The traditional BSN program is designed for students with no prior nursing experience. The program produces graduates who have a broad knowledge base in preparation for practice. Through extensive studies in the areas of liberal education, core competencies, professional values, and role development students are prepared to collaborate with other members of the healthcare team in the best interest of the patient. They can also function as a designer, manager and coordinator of care and have the foundational competencies to assume leadership positions in healthcare or pursue graduate study.
The content on the curriculum is as important as where you enroll to receive the training. To secure the Board of Nursing’s approval to sit NCLEX, you must attend a program that is approved by the board. It is also essential to choose a program that is accredited by the Accreditation Commission for Education in Nursing (ACEN), especially if you plan to pursue graduate study.
Common enrollment criteria include:
- Registration as a student at the specific college before applying to the Department of Nursing.
- A completed application submitted before the specified deadline.
- A passing score on the HESI A2 admission exam.
- A grade C or above on the prerequisite courses.
- Official transcripts of all college-level work completed.
- Provide letters of reference from professional and academic sources.
Liability insurance, criminal background clearance, BLS for Healthcare Providers, documentation of immunization (or waiver), TB clearance, and a negative drug screen report must be completed by students who receive conditional acceptance. Prerequisite courses may include anatomy and physiology, microbiology, college composition, algebra, and psychology.
Second Degree BSN
The second-degree BSN lets professionals take up an alternative career in the shortest possible. The curriculum is designed to allow persons who hold a bachelor’s degree to complete the core nursing cores and earn a bachelor’s of science in nursing. The prospective student must have a degree from an accredited program to transfer the general education and science courses. Prerequisite courses may apply. The intensive nature of the 12 to 18-month program requires students to attend full-time and employment is not recommended.
Admission to the program requires official transcripts, a cumulated GPA of 2.0 and above, an acceptable score on the HESI A2 pre-admission exam, criminal background clearance, health clearance, a negative drug screen, personal interview, and professional references. Graduates are eligible to sit the NCLEX-RN to become a registered nurse.
How Much Do BSN Programs Cost?
Unrealistic expectations or improper planning could affect your ability to complete college. Meet with a college advisor early to work out the cost of attendance, apply for financial aid, and prepare a budget to manage the expenses not covered by financial aid. Public schools are more affordable than private ones. However, admission might be competitive, especially for nursing programs.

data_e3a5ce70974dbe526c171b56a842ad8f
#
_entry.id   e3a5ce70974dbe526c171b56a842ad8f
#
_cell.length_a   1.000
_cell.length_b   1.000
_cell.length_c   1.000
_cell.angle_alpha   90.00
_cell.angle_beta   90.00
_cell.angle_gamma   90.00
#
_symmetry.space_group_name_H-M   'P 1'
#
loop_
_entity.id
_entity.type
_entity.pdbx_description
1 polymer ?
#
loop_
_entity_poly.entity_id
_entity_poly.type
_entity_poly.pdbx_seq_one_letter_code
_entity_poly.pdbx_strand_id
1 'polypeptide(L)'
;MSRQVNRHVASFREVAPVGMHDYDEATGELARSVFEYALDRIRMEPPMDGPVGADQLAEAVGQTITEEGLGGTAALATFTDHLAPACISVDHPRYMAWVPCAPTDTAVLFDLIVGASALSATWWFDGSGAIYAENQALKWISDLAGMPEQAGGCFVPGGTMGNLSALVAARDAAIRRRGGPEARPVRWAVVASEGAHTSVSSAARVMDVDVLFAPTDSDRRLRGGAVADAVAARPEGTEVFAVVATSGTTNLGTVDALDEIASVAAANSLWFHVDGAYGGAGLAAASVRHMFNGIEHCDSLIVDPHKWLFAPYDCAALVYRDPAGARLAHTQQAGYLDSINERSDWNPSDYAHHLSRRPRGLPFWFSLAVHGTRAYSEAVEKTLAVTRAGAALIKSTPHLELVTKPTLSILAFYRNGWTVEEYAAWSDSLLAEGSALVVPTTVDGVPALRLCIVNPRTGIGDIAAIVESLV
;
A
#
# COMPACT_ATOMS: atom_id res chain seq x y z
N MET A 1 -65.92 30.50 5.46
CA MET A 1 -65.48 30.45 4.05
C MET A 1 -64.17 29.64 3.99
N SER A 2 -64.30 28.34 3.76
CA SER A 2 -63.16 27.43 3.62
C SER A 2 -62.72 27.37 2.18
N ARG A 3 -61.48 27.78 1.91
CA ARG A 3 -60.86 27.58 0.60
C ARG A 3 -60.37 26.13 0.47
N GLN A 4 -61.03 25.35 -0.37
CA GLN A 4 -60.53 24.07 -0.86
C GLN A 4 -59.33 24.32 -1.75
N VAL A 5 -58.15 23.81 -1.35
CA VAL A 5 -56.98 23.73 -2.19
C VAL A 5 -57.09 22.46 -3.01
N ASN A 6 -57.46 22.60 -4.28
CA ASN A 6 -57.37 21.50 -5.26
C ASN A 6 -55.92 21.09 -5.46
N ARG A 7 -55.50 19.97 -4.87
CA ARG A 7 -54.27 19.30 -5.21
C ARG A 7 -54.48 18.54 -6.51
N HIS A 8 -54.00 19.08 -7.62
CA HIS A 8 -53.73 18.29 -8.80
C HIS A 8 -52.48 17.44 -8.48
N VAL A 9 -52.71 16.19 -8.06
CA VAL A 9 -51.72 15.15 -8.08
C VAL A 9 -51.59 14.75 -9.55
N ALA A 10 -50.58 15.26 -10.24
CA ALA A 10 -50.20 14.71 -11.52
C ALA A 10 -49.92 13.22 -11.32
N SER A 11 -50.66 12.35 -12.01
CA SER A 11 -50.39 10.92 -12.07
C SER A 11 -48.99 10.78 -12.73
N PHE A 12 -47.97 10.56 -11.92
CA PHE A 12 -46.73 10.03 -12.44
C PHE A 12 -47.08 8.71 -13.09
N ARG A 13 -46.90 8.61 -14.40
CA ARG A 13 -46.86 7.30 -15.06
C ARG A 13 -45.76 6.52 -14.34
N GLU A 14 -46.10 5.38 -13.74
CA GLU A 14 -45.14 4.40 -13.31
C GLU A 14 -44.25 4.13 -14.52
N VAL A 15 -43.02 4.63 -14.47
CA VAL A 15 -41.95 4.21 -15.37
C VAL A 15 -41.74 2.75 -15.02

Evaluate your expenses for the entire two to four years to avoid roadblocks, as much as possible, along the way. Some expenses you must budget for include clinical supplies, shoes, uniform, living expenses, tuition, transportation, and fees. Financial aid will take into account all the resources you can use to pay your way through college, including funding from the government, scholarships, grants, family support, and private loans. Scholarships and grants are an excellent resource as they represent money you won’t have to repay. Interest-free loans from family and friends are also agreeable, especially when compared to high-interest private loans. Health care employers frequently offer aid in return for your commitment to work with the organization. Registered nurses are in a short supply, so there are a lot of employer incentives for nursing-related education. The approximate cost of completing a BSN at public universities in Arkansas is $37,375.
Here’s a list of Board-approved registered nursing programs with NCLEX-RN pass rates in Arkansas.
Arkansas BSN Programs and NCLEX-RN Pass Rate
Arkadelphia, AR BSN Programs:
Henderson State University
1100 Henderson Street, Arkadelphia, AR 71999
NCLEX-RN Pass Rate: 80.00%
Conway, AR BSN Programs:
University of Central Arkansas
201 Donaghey Avenue, Conway, AR 72035
NCLEX-RN Pass Rate: 89.8%
Fayetteville, AR BSN Programs:
University of Arkansas
3189 Bell, 1 University of Arkansas 800 West Dickson Fayetteville, AR 72701
NCLEX-RN Pass Rate: 92.7%
Fort Smith, AR BSN Programs:
University of Arkansas at Fort Smith
5210 Grand Avenue, Fort Smith, AR 72913-3649
NCLEX-RN Pass Rate: 94.2%
Jonesboro, AR BSN Programs:
Arkansas State University
2105 Aggie Rd, Jonesboro, AR 72467
NCLEX-RN Pass Rate: 89.7%
Little Rock, AR BSN Programs:
University of Arkansas for Medical Sciences
4301 West Markham Street, Little Rock, AR 72205
NCLEX-RN Pass Rate: 89.0%
Magnolia, AR BSN Programs:
Southern Arkansas University
100 East University, Magnolia, AR 71753-5000
NCLEX-RN Pass Rate: 85.7%
Monticello, AR BSN Programs:
University of Arkansas at Monticello
346 University Drive, Monticello, AR 71656
NCLEX-RN Pass Rate: 77.7%
Russellville, AR BSN Programs:
Arkansas Tech University – Ozark
1605 N Coliseum Dr, Russellville, AR 72801
NCLEX-RN Pass Rate: 84.6%
Searcy, AR BSN Programs:
915 East Market Avenue, Searcy, AR 72143
NCLEX-RN Pass Rate: 100%
Crystal is a certified Registered Nurse (RN) with a passion for writing about nursing education. Through her articles, Crystal shares insights and tips to help fellow nurses enhance their skills and stay updated with the latest developments in the field. With a focus on practical advice and relevant topics, Crystal's writing is a valuable resource for nursing professionals seeking to advance their careers.